Philadelphia Medicine, Fall 2017 - 14

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Feature

Three Faces of Addiction...
Their Lives Can Tell Us
Quite a Bit About
the Opioid Epidemic
By: Alan Miceli, Editor

T

heo Gordon-Hardy's gateway drug was not a doctor-prescribed
opioid. It was marijuana. The 27-year-old, who now lives
in Newtown Square, Delaware County, started smoking
when he was 13, and eventually moved on to opioids and heroin.

Kris McFadden - now 37 and living in Berks County - got
hooked on painkillers when he was a freshman quarterback for East
Stroudsburg University. In his very first college game he suffered
a third-degree separation of the AC joint of his shoulder which
ended his football career and started him on the road to addiction.
Mark, a 22-year-old Delaware County resident who does not
want us to use his real name, was recently released from the George
W. Hill Correctional Facility in Cheyney. The judge sent him to
the county prison for six months, after he broke a plea deal for two
DUIs. Instead of fulfilling the deal by picking up trash along roads on
weekends, Mark spent his weekends, and the weekdays in between,
getting high. At one point, he tried to kill himself.

Theo Gordon-Hardy, Recovering Addict, 4 Years, Co-Founder,
Healthy Habitats Recovery Living Community

There are 2.6 million people in this country like these three young Theo's Story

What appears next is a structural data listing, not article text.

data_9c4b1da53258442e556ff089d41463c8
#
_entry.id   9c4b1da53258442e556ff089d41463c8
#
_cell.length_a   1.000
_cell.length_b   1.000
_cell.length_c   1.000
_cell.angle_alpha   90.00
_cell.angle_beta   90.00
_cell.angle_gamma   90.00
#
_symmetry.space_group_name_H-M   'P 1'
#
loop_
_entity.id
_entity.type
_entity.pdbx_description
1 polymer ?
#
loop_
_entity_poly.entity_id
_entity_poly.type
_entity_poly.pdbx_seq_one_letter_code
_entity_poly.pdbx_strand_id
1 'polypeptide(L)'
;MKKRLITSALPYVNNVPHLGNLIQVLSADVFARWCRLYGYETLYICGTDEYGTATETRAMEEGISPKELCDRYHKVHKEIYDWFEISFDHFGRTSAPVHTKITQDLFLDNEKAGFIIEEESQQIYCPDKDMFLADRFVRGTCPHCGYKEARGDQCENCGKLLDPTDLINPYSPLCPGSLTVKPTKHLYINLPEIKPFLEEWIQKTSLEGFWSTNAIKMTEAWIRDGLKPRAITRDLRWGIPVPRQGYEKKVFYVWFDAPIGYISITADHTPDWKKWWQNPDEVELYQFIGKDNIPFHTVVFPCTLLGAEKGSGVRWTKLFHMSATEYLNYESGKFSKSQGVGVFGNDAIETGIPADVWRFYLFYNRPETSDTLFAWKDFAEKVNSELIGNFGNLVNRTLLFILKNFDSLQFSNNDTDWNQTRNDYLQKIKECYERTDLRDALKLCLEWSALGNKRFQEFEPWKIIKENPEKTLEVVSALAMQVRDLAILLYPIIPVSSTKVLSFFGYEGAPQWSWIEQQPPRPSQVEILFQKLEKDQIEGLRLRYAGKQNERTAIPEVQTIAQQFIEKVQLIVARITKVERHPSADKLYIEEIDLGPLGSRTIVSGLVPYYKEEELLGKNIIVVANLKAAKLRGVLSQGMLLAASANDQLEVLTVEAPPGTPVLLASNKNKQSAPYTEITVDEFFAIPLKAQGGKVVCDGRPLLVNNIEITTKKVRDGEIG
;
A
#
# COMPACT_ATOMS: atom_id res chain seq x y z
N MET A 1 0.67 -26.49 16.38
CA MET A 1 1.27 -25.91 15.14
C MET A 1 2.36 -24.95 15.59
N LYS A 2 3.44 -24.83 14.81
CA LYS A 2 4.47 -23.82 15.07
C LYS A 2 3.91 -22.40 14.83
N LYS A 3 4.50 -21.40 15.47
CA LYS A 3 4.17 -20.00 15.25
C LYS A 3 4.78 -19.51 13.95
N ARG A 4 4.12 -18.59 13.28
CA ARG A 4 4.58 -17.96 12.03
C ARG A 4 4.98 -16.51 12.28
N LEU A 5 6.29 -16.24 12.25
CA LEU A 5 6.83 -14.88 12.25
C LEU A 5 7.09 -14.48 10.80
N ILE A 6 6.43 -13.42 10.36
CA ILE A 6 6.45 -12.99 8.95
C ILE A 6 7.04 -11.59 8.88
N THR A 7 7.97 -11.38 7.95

men. They're addicted to opioids, and this year, about 60,000 of
Theo doesn't believe that his addiction had much to do with his
them are expected to die from overdoses - more than 4,600 of
family
life. He was in a financially stable home, despite his parents'
them in Pennsylvania.
divorce when he was a year old. He lived with his mother, and saw
Some critics of the current effort to confront the opioid epidemic his father once a week and every other weekend. He was diagnosed
say we as a nation didn't pay much attention until the scourge with detachment disorder when he was young, but says he recognized
expanded from the inner city to the suburbs. They make a good that he was loved by his parents. He was the only child in his family
point. Our focus certainly has intensified since the epidemic invaded of four children who ended up addicted to drugs. "I was a happy,
adventurous kid. I was not depressed."
virtually every community in the country.
He started using marijuana when he was 13. He first smoked weed
Theo, Kris and Mark fit the profile of today's most common user.
They're young white men. Seven out of every 10 overdose victims in to hang out with teens who he felt were fun to be around. "When I
was drinking and using drugs, I found a clique that made me feel cool."
Pennsylvania last year were white men in their 20s and 30s.

14 Philadelphia Medicine : Fall 2017



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